This course is designed and delivered to cultivate the following abilities, attributes, and perspectives which are appropriate and required for those students who study at one of the top leading comprehensive universities of science and technology in Japan.
By the completion of this course, the students will have
1) the ability to recognize and explain the nature and broadening scope of certain fields and/or disciplines in science and engineering,
2) the ability to examine the ELSI (Ethical, Legal, and Social Implications/Influences) of those fields and/or disciplines and what role they should play in society and for society,
3) the attitude to seek the broad and transdisciplinary perspectives on science and engineering, and
4) the ability to develop an attitude to examine one's own field of study with a multi-dimensional framework.
This course is designed, developed, and offered jointly by the respective School and the Institute for Liberal Arts.
Technological innovations in medical life sciences have made possible, at least at the laboratory level, various things that were mere imagination 30 years ago. However, legal, ethical, and social issues associated with these innovations have not been fully discussed. This course provides students the opportunity to learn, think, and debate various issues as follows:
• Should we say yes to modifying our germ cells using genome engineering technologies?
• Should mercy killing be legalized?
• Should research activities that could be diverted to biological weapons be regulated by the government?
• How should research on human cloning be dealt with?
• Should organ trade be banned even under mutual consent?
• How should we balance protection and utilization of personal genomic information?
Students should attend class 1, as they will be divided into debate teams. This course has a maximum capacity of students; all the students may not be able to register for the course.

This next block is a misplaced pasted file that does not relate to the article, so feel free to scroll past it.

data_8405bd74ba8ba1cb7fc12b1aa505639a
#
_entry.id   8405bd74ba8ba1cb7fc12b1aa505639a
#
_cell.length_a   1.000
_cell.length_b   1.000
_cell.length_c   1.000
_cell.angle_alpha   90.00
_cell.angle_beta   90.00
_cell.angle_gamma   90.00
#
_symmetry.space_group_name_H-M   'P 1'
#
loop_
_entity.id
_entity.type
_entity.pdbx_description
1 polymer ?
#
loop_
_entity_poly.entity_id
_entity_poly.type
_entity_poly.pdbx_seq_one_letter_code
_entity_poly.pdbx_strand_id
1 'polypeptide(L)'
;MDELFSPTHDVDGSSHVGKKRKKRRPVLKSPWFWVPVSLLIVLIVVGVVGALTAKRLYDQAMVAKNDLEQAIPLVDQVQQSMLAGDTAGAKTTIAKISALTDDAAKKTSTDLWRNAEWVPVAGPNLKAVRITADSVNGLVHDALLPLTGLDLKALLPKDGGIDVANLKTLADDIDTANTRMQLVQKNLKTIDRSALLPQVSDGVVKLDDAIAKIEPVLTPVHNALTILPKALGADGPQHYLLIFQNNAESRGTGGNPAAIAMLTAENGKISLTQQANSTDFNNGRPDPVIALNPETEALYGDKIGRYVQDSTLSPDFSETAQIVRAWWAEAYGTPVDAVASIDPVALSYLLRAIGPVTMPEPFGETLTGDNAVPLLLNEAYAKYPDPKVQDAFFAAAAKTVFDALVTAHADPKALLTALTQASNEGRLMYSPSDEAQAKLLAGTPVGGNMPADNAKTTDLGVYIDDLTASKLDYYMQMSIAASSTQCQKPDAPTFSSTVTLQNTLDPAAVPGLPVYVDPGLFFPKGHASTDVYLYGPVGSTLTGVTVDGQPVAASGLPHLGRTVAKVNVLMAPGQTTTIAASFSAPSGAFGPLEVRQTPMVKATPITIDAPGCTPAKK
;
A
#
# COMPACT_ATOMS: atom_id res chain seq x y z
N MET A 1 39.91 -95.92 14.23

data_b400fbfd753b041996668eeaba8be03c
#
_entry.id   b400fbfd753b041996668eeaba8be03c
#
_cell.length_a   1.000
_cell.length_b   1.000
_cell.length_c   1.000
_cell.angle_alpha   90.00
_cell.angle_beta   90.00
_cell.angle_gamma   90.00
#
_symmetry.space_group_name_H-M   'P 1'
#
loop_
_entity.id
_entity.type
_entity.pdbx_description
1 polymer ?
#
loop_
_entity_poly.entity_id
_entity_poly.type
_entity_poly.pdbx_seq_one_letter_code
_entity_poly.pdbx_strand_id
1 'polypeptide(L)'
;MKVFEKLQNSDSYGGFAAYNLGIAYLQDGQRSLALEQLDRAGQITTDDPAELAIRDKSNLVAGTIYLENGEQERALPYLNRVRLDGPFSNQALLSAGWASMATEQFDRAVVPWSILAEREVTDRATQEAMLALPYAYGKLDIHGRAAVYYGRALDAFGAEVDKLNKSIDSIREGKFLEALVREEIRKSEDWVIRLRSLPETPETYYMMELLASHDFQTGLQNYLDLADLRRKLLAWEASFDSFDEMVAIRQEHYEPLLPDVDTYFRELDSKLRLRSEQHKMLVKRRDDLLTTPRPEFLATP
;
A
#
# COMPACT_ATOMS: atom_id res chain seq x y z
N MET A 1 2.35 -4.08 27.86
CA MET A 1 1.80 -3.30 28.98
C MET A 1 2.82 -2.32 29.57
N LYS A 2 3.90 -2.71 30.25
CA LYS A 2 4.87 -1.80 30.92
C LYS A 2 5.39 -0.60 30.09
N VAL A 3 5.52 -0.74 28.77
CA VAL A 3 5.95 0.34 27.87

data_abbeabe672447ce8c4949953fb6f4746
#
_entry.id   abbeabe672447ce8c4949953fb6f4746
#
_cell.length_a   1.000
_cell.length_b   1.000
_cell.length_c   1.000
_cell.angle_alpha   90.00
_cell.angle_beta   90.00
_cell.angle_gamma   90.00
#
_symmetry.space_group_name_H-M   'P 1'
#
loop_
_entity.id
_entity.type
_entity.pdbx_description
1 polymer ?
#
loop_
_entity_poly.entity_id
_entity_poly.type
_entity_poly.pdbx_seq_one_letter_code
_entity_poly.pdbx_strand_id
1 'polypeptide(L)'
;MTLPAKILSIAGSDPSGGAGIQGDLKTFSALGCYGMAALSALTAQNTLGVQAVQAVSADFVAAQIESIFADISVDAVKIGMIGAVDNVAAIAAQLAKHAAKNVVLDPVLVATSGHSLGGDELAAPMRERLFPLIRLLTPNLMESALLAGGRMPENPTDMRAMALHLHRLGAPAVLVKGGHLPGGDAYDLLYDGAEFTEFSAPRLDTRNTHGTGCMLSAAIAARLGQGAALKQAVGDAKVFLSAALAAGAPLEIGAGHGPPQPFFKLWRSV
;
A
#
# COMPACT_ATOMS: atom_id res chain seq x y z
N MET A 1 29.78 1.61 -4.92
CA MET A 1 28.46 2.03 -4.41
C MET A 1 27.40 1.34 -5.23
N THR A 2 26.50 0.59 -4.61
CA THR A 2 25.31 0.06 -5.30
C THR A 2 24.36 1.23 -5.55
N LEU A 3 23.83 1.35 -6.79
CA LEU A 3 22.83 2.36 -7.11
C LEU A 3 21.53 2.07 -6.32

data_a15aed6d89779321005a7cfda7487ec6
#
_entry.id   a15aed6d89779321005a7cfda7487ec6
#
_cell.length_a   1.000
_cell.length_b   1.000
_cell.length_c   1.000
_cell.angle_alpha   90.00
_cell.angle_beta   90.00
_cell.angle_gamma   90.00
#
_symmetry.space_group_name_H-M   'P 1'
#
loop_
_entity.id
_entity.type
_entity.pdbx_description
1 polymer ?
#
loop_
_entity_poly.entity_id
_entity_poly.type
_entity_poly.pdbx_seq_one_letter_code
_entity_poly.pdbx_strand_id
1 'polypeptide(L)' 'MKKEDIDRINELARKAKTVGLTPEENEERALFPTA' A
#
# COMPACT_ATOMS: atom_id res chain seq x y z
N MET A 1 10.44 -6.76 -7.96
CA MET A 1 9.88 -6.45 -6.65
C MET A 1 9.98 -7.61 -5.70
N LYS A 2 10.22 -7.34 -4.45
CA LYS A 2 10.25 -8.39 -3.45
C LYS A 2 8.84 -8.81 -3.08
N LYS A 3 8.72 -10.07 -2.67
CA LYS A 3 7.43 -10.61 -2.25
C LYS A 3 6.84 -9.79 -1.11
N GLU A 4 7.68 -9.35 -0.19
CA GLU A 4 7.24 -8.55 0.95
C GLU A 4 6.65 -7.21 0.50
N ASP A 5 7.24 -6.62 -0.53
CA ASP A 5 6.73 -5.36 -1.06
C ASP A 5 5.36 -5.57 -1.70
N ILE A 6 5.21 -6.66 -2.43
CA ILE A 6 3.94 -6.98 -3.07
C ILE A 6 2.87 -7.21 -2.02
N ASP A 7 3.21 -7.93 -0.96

The aims of this course are (1) to have a better understanding of ethical issues in modern medical life sciences and (2) to improve logical thinking and communication skills through a series of debates.
By the end of this course, students will be able to:
1. have a better understanding of ethical issues introduced in the course and summarize the points of dispute.
2. make a logical and persuasive argument and rebuttal from both sides on ethical issues introduced in the course.
debate, life science, ethics of life
|Intercultural skills||Communication skills||Specialist skills||Critical thinking skills||Practical and/or problem-solving skills|
As with all the other courses in this category (400 Transdisciplinary Course), this course is offered in the "Active Learning" mode which requires students to take an active role in their own learning. Therefore, it is required to submit a summary report at the end of each session. (In case you are not able to attend a class, you should inform the instructor of your reason for absence in advance.) Class attendance is required and taken into account for grades.